7 Back Matter and References
Back matter refers to everything that comes after the main text of the document. (See Fig. 2.11 for an example.)
7.1 Addendum, Acknowledgments, etc.
At the end of the document but before the end reference list there may be several items included. For example you could include a list of supplementary materials, either unpublished or available online. Acknowledgments usually identify funding and the contributions of those who are not listed as authors. It has also become common to include an author statement that credits the role of each author such as who participated in research, writing, revising, etc.
Citing or documenting your sources are crucial both to avoid plagiarism and for credibility. The Crowley et al. (2019) document that has been used as a sample for you to look over only has 18 pages of text but 120 references!
You probably learned Modern Language Association (MLA) citation style either in high school or your first English class at college. This style, however, is not used in the sciences. You also may have learned APA style citations. This refers to the to the American Psychological Association’s style guide. APA is used in the social sciences and in some other disciplines. In the physical and natural sciences many of the journals will use what is called Scientific Style and Format from the book of the same name prepared by the Council of Science Editors (CSE). If you learned APA (or what is commonly called the author-date) citation system then you are in luck as this style is similar to the CSE name-year citation system. Many science journals, however, use the alternate CSE style known as citation-sequence. You should become familiar with both the name-year and citation-sequence systems but place special emphasis on learning whichever system your major uses.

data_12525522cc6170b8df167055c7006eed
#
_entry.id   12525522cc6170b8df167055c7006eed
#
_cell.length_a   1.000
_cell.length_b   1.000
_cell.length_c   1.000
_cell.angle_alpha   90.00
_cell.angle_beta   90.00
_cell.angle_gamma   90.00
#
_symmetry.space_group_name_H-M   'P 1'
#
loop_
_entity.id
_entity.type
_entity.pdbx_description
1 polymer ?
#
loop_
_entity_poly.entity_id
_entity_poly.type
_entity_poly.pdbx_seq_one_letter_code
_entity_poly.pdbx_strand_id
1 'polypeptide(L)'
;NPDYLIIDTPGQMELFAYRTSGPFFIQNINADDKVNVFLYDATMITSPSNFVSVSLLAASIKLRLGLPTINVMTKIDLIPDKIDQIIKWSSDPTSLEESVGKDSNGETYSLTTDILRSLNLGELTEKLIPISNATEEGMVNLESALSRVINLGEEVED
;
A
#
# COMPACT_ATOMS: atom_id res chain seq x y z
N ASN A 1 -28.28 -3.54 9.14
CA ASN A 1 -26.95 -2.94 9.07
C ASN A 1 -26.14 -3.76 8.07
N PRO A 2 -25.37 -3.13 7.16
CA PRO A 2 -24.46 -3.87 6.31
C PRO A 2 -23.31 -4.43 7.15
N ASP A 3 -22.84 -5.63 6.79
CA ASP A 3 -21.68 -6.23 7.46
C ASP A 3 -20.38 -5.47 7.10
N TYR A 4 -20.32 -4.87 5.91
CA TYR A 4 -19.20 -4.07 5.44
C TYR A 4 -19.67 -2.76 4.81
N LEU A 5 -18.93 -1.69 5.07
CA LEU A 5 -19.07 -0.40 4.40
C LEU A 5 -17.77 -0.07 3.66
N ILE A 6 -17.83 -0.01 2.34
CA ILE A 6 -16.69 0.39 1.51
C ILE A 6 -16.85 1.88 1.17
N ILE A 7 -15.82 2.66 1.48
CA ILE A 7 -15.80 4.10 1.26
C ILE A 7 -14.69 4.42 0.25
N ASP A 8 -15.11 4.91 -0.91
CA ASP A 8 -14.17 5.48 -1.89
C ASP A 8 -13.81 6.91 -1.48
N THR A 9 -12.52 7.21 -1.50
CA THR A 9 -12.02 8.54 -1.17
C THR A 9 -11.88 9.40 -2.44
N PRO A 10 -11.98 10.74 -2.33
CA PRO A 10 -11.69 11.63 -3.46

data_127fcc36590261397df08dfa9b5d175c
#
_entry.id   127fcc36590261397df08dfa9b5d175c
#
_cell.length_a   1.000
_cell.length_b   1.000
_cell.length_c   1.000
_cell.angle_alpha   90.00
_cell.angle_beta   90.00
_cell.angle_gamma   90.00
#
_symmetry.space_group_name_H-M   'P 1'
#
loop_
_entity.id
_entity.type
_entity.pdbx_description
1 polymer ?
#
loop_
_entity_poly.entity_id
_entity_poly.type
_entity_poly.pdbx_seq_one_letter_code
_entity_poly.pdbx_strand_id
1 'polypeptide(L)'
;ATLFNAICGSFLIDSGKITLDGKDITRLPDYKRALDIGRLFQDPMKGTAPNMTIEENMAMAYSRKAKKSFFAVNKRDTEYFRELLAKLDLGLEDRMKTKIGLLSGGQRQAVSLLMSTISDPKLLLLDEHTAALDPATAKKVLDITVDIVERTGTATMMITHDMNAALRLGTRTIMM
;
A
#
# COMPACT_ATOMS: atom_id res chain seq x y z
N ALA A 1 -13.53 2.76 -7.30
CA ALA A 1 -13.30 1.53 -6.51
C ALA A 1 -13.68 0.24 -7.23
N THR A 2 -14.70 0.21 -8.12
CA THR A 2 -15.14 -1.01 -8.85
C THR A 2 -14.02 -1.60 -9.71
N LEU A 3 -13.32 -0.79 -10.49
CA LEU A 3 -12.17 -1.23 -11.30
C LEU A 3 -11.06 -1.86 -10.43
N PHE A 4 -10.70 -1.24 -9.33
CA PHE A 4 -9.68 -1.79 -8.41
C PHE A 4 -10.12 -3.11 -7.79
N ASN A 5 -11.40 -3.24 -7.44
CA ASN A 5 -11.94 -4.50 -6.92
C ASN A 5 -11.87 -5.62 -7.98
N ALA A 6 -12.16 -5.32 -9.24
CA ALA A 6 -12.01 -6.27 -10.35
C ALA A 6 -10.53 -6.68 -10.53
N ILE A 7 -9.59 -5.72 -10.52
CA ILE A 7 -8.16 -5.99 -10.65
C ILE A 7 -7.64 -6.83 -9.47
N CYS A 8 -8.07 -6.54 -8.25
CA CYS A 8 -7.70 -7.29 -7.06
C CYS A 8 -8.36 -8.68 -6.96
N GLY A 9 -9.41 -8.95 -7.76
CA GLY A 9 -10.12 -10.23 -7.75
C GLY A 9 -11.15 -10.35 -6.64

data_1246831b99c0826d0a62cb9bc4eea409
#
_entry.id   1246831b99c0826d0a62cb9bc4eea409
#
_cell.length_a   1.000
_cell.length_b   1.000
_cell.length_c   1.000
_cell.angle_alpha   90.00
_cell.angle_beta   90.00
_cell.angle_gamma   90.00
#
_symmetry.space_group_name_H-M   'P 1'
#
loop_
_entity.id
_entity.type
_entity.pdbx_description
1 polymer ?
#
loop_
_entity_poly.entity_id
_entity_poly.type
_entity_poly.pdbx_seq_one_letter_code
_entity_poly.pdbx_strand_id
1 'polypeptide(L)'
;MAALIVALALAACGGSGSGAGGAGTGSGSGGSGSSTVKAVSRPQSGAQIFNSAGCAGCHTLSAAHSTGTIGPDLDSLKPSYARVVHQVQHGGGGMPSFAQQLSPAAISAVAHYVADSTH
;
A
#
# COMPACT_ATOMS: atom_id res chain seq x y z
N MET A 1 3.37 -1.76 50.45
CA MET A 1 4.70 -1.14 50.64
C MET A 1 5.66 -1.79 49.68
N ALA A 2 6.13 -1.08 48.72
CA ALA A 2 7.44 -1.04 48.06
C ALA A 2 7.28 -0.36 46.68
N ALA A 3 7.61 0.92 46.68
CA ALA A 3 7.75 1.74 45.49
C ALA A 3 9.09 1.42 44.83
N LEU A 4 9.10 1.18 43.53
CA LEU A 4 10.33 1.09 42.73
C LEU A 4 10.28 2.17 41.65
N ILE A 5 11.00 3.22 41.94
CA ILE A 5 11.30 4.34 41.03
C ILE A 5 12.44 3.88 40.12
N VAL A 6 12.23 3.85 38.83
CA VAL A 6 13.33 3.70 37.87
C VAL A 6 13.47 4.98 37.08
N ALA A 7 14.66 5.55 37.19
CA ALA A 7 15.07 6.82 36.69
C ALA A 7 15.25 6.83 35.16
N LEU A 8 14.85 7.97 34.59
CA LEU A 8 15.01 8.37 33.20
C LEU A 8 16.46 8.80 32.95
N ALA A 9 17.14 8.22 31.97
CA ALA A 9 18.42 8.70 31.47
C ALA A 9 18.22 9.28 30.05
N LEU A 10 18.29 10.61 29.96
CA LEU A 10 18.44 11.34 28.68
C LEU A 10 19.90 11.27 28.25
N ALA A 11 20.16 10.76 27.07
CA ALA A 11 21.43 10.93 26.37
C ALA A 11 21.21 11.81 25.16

For example, biology typically uses CSE name-year system, physics uses the CSE citation-sequence system, but chemistry uses the American Chemical Society (ACS) system (which is very similar to CSE citation-sequence system.) Thus it is important to learn what is the commonly accepted way of citing references in your major.
Once you have discovered the citation system your major uses, the next step is to learn how to do both in-text references and end references. In-text references occur in the text where the information is written and usually only contain just enough information to redirect the reader to the end references. The end references contain all the information a reader needs to find the source of the information. See the chapter on “Citation & Copyright” for more information. Please consult Scientific Style and Format or the style guide for your career field for a more detailed overview of references.
Writing tip: When writing in the sciences using quotations is generally discouraged. Instead it is expected that one will summarize or synthesize the findings or main points and then cite the source.
After the references if necessary one can include appendixes (sometimes spelled appendices). They should be numbered with an Arabic numeral and have a title. Appendixes could include supplementary materials such as calculations, figures, or tables that are too long to fit in the Results or other sections without interrupting the flow of the text, glossary of terms, or sample documents.